Last Friday's snapshot noted Alex Thomson (Channel 4) summarizing a new poll on the British asking them about deaths in Iraq:
- Two-thirds (66 per cent) of the public estimate that 20,000 or fewer civilians and combatants have died as a consequence of the war in Iraq since 2003.
- One in 10 (10 per cent) think that between 100,000 and 500,000 have died and one in 20 (6 per cent) think that more than 500,000 have died.
- According to public estimates, the mean number of deaths in Iraq since the invasion is 189,530.
- Women in Britain are more likely to underestimate the number of deaths in Iraq since the invasion than men. Half (53 per cent) of women think 5,000 or fewer deaths have occurred since the invasion compared to one-third (35 per cent) of men.
Guess what? That's the same poll Rebecca and FAIR have discovered today. AFP's Prashant Rao discovered it on Saturday, you may remember. And, pay attention Rebecca and FAIR, we made that the topic of Third's "Editorial: Piss Ant Rao's Propaganda" last Sunday. Former Bully Boy Bush official Fran Townsend was noting The Lancet study on the number of Iraqis killed in the war. And 'independent' and 'objective' journalist Prashant showed up on Twitter to insist that The Lancet was bogus. Right there, FAIR, that's where you show up as a media watchdog. But of course, FAIR always forgets to bark. Here's France's little War Monger Prashant bickering with a Bush official who trusts The Lancet study:
Prashant doesn't let it go. He'll come back shortly with 'proof' that The Lancet study was wrong. What's his proof? Links to two pieces by, yes, nutty Joel Wing dismissing The Lancet Study. See, it's a Circle Jerk of Death for these freaks.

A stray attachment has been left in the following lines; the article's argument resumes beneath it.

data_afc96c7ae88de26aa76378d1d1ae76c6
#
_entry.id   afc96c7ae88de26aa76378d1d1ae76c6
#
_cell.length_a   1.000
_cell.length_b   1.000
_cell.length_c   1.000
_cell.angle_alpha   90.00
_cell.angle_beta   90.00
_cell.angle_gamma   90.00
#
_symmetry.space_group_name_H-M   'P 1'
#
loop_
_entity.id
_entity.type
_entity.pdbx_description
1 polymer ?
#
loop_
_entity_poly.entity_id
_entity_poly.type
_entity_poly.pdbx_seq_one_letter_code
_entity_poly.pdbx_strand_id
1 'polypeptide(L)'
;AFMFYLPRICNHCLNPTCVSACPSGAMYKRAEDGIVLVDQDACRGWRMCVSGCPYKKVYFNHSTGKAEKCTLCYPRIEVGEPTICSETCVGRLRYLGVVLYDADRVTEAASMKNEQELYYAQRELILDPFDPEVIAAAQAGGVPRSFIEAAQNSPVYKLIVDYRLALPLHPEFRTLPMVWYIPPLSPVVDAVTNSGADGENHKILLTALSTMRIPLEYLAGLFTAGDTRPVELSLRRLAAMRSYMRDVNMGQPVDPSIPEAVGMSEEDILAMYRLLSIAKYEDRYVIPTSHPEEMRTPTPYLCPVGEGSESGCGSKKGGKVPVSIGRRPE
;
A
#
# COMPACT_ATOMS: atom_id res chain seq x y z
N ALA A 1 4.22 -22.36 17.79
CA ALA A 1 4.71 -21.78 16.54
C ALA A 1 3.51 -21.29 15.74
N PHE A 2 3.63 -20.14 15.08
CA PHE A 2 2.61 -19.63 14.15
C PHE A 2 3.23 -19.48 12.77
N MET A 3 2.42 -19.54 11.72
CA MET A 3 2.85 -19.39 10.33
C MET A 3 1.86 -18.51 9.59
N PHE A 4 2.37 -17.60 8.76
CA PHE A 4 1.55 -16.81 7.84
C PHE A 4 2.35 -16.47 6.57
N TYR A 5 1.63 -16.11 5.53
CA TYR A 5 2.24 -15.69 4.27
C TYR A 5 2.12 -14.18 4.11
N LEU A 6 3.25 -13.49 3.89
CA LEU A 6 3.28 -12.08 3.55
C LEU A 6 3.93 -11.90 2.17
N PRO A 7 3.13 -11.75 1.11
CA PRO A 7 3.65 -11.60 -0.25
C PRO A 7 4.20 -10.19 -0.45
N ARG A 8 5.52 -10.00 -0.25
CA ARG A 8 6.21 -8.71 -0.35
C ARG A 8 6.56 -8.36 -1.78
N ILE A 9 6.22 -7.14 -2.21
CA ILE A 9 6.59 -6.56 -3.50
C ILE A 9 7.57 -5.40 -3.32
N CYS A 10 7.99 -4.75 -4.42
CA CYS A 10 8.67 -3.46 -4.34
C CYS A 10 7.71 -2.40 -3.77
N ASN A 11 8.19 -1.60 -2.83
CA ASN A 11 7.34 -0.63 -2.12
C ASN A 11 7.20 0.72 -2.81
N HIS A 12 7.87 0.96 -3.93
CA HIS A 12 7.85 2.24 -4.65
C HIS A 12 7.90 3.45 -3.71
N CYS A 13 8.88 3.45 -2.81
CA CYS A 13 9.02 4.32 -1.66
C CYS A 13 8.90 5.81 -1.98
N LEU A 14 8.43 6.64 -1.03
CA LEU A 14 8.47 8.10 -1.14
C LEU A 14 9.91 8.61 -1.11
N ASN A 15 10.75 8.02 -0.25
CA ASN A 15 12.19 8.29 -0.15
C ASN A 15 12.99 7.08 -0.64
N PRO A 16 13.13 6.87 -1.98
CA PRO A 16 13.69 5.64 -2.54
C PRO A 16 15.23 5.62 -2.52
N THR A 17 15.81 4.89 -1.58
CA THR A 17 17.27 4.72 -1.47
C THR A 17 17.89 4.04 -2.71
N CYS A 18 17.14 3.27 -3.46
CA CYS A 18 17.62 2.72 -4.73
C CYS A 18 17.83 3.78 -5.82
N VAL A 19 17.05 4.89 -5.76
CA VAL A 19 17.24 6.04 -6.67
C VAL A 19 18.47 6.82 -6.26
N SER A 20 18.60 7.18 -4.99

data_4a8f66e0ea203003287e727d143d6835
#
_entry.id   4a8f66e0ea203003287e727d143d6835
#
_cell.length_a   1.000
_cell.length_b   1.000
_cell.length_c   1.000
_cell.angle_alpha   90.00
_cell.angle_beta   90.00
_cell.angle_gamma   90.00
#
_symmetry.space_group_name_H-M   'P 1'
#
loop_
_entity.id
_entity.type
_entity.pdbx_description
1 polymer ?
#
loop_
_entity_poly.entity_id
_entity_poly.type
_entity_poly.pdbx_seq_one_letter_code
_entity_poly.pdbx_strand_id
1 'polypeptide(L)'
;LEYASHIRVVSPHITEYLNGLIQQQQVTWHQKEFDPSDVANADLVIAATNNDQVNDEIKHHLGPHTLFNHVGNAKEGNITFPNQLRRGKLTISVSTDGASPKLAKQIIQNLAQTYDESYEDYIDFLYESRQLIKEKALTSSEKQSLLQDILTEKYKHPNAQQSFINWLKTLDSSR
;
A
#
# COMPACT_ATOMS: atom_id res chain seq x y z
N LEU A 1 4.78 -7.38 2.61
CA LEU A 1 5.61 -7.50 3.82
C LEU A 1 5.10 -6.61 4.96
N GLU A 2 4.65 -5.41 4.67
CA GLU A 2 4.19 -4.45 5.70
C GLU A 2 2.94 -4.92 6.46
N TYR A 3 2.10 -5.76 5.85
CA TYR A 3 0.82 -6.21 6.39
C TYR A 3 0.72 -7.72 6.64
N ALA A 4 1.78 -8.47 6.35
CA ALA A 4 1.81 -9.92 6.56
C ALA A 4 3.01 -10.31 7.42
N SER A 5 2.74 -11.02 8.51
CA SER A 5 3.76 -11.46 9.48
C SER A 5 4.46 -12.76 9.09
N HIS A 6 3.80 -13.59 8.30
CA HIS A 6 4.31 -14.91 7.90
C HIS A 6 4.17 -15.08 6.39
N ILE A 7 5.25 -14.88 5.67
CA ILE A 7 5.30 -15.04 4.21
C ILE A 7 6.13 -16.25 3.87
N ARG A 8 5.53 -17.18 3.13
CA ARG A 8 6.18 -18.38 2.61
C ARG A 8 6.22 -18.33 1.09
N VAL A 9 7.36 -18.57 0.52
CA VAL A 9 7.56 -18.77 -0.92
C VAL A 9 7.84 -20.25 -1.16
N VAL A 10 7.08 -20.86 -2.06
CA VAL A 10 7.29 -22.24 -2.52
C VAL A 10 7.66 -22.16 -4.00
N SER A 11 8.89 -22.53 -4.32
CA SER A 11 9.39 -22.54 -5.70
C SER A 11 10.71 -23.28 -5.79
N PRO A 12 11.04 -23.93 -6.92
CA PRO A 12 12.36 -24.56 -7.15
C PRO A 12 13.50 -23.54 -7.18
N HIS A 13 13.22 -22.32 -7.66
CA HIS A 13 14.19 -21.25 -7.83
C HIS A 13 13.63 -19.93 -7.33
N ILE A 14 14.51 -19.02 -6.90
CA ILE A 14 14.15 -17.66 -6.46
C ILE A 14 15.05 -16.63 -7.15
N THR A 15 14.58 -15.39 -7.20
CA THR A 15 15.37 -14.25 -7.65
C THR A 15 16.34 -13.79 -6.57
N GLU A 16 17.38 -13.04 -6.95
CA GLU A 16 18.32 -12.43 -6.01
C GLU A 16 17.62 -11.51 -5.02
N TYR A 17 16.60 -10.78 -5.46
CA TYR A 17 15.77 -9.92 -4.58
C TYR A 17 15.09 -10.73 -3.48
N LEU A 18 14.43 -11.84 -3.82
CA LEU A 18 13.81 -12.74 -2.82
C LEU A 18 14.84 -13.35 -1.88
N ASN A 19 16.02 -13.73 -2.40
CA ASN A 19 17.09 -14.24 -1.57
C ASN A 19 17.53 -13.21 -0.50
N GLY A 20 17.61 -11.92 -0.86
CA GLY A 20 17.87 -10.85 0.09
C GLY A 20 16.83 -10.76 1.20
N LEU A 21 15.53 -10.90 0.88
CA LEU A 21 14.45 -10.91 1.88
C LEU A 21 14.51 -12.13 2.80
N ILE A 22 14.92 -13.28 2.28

We're not done yet. Ground Report maintains today, "Even though the American involvement in the war is over, news on Iraq continues to engage American audiences and the recent Memorial Day holiday prompted many Americans to reflect on the impact of recent wars. "
American involvement in the war is over? Yesterday, Mark Thompson (Time magazine) reported today on the $2 billion contract that the State Dept has with PAE Government Services, Inc., "That’s a million dollars a day over a five-year period, if the contract hits its ceiling. The down payment is $347,883,498 (don’t you just love such precision? It’s almost a prime number, for Pete’s sake)." A million dollars doesn't sound 'over' to me. There's also the Congressional Research Service's report issued June 3rd [PDF format warning] "Iraq: Politics, Governance, and Human Rights:"